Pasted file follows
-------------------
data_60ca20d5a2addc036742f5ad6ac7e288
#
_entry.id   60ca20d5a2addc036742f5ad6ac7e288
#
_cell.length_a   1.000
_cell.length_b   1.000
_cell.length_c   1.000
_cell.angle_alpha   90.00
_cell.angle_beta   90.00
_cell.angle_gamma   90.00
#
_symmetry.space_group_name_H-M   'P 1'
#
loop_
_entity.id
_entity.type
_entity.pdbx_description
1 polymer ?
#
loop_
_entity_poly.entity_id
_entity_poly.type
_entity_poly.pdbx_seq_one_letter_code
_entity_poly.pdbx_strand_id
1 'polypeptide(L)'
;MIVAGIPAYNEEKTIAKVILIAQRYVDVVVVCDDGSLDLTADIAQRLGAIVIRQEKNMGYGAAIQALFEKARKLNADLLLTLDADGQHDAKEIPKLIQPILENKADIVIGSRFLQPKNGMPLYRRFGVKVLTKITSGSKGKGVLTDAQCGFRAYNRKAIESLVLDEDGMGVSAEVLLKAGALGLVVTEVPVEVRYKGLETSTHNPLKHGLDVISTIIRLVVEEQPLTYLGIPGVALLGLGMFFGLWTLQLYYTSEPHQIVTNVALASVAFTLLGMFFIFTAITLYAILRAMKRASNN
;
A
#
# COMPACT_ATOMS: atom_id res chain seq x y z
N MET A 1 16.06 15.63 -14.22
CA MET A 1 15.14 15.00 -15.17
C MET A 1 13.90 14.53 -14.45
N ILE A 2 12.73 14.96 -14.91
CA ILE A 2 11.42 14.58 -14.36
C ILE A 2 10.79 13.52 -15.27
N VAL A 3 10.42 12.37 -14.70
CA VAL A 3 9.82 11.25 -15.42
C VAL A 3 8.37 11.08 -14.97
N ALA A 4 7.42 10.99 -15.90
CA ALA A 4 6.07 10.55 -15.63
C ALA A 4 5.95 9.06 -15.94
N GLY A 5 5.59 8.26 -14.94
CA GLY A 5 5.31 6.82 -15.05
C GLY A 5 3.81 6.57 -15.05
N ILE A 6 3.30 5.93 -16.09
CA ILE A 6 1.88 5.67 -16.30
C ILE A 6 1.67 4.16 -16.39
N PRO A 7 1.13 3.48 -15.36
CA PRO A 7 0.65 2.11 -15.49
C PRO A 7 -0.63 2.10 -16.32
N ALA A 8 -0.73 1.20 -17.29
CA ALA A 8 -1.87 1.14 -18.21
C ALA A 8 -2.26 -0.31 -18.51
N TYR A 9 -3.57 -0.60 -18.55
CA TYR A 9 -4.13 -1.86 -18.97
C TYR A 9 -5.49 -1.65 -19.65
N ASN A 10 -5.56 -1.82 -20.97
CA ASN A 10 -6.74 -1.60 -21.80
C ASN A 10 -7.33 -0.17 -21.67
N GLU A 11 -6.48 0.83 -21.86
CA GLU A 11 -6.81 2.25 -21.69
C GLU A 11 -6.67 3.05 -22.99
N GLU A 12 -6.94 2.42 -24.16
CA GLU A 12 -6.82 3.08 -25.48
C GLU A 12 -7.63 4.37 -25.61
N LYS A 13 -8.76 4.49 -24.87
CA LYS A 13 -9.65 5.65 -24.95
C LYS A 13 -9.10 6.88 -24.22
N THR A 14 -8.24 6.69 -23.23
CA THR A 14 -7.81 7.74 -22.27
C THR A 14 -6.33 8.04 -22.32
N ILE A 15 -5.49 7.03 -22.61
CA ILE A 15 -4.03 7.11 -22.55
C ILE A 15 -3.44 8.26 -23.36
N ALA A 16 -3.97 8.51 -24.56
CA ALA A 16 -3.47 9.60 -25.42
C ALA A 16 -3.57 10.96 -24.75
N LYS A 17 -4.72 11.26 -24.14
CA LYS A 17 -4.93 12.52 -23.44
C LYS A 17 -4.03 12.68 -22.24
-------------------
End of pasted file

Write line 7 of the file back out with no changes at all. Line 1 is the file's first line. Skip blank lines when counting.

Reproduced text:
_cell.length_c   1.000